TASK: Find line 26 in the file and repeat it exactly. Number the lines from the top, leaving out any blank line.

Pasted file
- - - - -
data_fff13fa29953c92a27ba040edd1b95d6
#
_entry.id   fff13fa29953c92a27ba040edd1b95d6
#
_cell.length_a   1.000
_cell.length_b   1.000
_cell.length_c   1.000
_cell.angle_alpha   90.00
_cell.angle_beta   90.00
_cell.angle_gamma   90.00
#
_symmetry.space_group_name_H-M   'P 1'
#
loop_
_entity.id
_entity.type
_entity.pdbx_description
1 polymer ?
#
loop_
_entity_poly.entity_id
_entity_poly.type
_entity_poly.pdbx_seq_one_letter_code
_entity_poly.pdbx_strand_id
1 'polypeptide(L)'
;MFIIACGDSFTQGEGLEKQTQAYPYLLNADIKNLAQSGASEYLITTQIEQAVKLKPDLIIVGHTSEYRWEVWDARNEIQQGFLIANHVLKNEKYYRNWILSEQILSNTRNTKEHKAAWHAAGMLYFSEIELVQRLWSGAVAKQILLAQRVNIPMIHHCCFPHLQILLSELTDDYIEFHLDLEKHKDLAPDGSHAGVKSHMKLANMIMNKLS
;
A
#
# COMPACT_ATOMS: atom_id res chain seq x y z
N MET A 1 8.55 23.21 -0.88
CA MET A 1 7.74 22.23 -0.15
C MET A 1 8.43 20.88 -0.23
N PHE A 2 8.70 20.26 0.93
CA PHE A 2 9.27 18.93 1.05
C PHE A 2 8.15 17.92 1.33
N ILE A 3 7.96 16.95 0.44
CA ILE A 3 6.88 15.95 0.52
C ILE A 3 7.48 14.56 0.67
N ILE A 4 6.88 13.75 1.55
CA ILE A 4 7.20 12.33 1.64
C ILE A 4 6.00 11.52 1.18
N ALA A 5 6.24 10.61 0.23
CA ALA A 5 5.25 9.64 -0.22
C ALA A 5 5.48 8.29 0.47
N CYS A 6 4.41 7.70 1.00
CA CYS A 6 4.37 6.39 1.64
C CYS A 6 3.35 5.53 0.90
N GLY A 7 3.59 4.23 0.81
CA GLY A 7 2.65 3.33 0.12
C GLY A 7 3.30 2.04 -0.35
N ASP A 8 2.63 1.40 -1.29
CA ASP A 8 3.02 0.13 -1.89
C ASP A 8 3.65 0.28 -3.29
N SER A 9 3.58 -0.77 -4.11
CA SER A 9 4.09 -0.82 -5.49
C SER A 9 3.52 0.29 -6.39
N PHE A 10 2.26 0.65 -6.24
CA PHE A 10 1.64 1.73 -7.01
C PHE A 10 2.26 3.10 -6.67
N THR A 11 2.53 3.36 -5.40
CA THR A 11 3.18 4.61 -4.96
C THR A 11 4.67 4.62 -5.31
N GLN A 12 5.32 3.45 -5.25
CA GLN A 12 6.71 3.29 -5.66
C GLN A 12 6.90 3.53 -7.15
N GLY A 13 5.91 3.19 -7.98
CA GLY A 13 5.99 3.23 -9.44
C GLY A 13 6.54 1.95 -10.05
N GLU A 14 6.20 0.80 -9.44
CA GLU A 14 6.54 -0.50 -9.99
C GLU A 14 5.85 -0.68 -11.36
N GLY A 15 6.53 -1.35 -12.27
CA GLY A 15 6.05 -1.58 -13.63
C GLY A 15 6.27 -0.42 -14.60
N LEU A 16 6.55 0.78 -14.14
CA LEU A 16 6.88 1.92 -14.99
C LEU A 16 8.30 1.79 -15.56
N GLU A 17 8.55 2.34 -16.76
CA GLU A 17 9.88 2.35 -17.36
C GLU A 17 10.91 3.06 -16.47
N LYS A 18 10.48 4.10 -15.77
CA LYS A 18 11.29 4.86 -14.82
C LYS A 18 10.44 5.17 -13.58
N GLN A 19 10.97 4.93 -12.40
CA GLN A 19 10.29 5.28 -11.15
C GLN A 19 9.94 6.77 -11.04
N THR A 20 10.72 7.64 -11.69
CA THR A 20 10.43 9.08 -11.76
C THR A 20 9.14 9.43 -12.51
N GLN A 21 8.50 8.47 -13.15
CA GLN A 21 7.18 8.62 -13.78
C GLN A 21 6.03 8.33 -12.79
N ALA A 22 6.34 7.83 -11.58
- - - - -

;MFIIACGDSFTQGEGLEKQTQAYPYLLNADIKNLAQSGASEYLITTQIEQAVKLKPDLIIVGHTSEYRWEVWDARNEIQQGFLIANHVLKNEKYYRNWILSEQILSNTRNTKEHKAAWHAAGMLYFSEIELVQRLWSGAVAKQILLAQRVNIPMIHHCCFPHLQILLSELTDDYIEFHLDLEKHKDLAPDGSHAGVKSHMKLANMIMNKLS